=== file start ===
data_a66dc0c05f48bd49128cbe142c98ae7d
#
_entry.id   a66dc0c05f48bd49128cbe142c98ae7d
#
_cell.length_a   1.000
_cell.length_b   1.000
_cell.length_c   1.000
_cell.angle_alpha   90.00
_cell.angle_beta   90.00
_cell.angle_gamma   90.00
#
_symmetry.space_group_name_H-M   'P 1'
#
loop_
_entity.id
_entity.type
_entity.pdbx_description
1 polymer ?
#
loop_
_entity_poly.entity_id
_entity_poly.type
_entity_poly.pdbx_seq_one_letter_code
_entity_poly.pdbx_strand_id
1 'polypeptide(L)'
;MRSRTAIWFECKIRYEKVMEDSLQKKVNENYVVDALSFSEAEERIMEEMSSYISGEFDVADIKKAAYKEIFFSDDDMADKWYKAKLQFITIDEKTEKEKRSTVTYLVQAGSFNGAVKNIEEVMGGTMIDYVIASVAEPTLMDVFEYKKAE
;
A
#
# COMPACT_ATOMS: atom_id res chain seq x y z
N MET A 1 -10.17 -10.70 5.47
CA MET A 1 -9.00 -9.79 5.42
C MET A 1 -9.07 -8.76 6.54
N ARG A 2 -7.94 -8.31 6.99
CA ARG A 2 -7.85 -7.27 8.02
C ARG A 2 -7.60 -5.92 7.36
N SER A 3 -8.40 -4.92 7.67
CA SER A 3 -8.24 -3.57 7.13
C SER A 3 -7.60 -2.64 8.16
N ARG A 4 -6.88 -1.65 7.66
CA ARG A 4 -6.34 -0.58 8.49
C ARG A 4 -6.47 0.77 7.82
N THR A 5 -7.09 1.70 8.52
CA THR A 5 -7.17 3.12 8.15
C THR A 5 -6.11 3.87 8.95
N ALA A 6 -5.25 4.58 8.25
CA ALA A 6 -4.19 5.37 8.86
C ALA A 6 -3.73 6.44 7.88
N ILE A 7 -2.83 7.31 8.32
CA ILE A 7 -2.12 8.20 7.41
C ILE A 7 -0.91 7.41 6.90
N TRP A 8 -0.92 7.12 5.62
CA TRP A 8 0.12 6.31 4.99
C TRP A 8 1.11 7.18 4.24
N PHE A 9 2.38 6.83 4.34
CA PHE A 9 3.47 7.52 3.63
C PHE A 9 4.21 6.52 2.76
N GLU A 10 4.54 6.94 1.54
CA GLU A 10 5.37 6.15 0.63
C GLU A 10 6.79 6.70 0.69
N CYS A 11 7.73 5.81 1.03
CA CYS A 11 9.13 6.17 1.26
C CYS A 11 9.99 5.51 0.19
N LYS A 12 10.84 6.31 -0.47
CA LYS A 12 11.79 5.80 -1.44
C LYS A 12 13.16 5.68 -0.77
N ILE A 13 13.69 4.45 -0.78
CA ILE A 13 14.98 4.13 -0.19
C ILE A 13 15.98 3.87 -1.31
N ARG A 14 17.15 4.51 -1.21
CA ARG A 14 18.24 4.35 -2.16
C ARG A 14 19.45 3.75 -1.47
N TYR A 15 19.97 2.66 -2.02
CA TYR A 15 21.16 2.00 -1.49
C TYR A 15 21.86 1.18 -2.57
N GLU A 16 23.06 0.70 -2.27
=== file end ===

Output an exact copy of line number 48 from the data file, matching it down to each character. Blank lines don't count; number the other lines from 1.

C ALA A 6 -3.73 6.44 7.88